Octavio J.A.,Institute of Tropical Medicine |
Octavio J.A.,Hospital Of Clinicas Caracas |
Contreras J.,Hospital Of Clinicas Caracas |
Amair P.,Hospital Of Clinicas Caracas |
And 10 more authors.
Journal of Hypertension | Year: 2010
Background: Conventional calculation of mean 24-h ambulatory blood pressure (BP), SBP and DBP based on the average of all BP readings disregards the fact that a larger number of measurements is usually scheduled during the daytime than at night, an imbalance possibly leading to an overestimation of 24-h average BP. The aim of our study was to quantify this possible bias and to explore its determinants. Methods: Four hundred and fifty untreated individuals were subdivided into three groups (150 individuals each) with three different ambulatory blood pressure measurement schedules for day/night: group I, four (day)/two (night) readings/h; group II, four (day)/three (night) readings/h; and group III, with BP readings every 30 min throughout 24 h. Hourly and 24-h averages were computed. The conventional 24-h averages of all SBP and DBP values were compared with the averages of hourly SBP and DBP mean values (time-weighted quantification). The difference between 24-h conventional and 24-h time-weighted BP was computed in each group and related to the degree of nocturnal BP dip and to the ratio between the number of readings of day and night. Result: In the three groups, 24-h conventional and 24-h time-weighted BP values were highly correlated (r > 0.99), 24-h conventional SBP and DBP being significantly higher (P < 0.01) than the corresponding 24-h time-weighted values in groups I and II but not in group III (Bland-Altman analysis). The bias magnitude was related to the day/night ratio in number of readings and to nocturnal BP dip in groups I and II (P < 0.01) but not in group III. Conclusion: The higher number of readings/h during daytime leads to an overestimation of conventional 24-h average BP, particularly in individuals with preserved nocturnal BP dipping. This can be avoided either by scheduling the same number of readings/h throughout 24 h or by performing a time-weighted quantification of 24-h BP. The clinical implications of these different approaches deserve further investigation.© 2010 Wolters Kluwer Health | Lippincott Williams & Wilkins.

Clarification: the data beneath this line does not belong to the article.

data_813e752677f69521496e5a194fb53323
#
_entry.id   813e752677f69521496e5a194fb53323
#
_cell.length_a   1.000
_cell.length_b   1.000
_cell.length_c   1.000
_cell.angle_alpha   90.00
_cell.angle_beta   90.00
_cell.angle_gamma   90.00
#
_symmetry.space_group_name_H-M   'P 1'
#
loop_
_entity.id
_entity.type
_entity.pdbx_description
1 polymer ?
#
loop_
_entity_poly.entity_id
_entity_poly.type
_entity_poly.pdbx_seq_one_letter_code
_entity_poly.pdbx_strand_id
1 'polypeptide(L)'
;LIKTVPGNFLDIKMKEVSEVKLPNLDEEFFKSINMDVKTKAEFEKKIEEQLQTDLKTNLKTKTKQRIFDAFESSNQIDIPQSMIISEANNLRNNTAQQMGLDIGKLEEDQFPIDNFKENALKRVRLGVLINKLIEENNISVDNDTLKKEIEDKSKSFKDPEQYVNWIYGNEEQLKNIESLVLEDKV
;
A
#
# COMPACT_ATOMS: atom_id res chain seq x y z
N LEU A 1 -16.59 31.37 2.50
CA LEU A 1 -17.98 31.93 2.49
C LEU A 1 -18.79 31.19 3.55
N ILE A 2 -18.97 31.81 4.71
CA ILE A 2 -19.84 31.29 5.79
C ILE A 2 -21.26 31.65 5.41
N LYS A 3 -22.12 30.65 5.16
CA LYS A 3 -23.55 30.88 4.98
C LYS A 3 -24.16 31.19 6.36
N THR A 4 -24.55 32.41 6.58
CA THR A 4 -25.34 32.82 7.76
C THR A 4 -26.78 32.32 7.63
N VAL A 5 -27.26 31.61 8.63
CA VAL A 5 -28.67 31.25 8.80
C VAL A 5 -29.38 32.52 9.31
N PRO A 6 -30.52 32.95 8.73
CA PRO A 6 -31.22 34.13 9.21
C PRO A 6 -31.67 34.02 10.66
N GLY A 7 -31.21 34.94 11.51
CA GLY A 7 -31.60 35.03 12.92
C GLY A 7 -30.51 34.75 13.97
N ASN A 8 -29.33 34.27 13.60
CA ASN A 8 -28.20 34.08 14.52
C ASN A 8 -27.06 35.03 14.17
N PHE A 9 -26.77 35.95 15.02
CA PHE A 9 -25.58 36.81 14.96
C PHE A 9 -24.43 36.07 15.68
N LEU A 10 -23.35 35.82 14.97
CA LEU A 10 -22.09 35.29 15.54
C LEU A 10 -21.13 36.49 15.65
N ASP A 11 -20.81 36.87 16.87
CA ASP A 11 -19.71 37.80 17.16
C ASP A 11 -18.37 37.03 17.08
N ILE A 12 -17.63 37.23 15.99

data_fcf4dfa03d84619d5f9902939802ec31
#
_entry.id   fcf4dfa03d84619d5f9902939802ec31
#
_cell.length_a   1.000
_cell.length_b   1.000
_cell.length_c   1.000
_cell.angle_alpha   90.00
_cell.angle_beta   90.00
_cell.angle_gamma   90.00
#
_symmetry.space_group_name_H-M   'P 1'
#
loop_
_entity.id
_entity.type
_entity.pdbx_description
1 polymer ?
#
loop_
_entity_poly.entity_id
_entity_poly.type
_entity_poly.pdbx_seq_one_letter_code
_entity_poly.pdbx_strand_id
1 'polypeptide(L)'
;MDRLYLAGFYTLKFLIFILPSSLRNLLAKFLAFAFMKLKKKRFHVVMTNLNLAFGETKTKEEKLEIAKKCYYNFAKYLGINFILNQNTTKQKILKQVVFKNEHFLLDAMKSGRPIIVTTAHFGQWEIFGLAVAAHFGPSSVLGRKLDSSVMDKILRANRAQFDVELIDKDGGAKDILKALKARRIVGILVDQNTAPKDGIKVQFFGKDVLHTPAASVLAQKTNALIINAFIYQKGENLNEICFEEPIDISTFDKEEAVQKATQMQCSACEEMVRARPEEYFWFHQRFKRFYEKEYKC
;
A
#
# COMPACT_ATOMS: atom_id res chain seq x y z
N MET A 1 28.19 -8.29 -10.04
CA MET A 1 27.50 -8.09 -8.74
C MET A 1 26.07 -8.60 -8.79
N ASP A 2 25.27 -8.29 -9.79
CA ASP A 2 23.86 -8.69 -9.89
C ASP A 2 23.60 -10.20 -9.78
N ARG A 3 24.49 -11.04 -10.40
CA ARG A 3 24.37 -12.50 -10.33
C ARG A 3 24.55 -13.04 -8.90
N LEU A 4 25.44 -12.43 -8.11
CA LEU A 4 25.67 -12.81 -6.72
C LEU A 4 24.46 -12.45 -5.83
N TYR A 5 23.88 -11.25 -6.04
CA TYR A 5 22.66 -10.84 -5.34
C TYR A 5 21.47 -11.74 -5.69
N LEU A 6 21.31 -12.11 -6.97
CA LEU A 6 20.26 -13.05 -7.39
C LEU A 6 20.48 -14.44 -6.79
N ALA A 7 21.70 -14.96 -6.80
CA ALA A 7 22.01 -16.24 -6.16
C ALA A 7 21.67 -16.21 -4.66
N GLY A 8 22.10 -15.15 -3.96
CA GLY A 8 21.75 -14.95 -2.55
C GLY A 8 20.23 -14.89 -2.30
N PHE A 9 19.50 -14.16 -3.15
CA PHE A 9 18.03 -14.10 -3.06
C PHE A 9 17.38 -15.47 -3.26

Parati G.,University of Milan Bicocca |
Parati G.,IRCCS San Luca Hospital |
Schumacher H.,Boehringer Ingelheim |
Bilo G.,IRCCS San Luca Hospital |
Mancia G.,University of Milan Bicocca
Journal of Hypertension | Year: 2010
Objective: The aim of this meta-analysis was to compare the 24-h antihypertensive efficacy of different treatments using the smoothness index. Methods: Data were taken from the telmisartan ambulatory blood pressure monitoring (ABPM) clinical programme. Eleven clinical trials that randomized mild-to-moderate hypertensive patients to treatment with telmisartan 40/80 mg, losartan 50 mg, valsartan 80/160 mg, ramipril 10 mg, amlodipine 5 mg monotherapy, or with an angiotensin receptor blocker (ARB) and hydrochlorothiazide (HCTZ) 12.5/25 mg, were included. Treatment duration ranged from 4 to 14 weeks. The smoothness index was calculated according to the published formula. Results: Altogether, 5188 patients were included (65% men; 52% were using telmisartan as monotherapy or in combination with HCTZ). Telmisartan 80 mg had a higher smoothness index than losartan, valsartan or ramipril (P < 0.05), and was comparable with amlodipine. All combination therapies had a higher smoothness index than monotherapy; the largest value was observed with telmisartan 80 mg and HCTZ 12.5 mg. Overall, the smoothness index was lower in men, older patients, black patients, smokers and in those with lower baseline blood pressure (P < 0.05). Conclusion: The smoothness index was affected by age, race, sex, behavioural and haemodynamic factors. It was also able to differentiate the 24-h blood pressure effects of antihypertensive drugs, with telmisartan and amlodipine achieving the highest values, possibly because of their long plasma half-lives. All combination therapies had a higher smoothness index than monotherapy. An understanding of the relative effects of different antihypertensives on the smoothness index may help to differentiate their effectiveness in reducing blood pressure-related cardiovascular risk. © 2010 Wolters Kluwer Health | Lippincott Williams & Wilkins.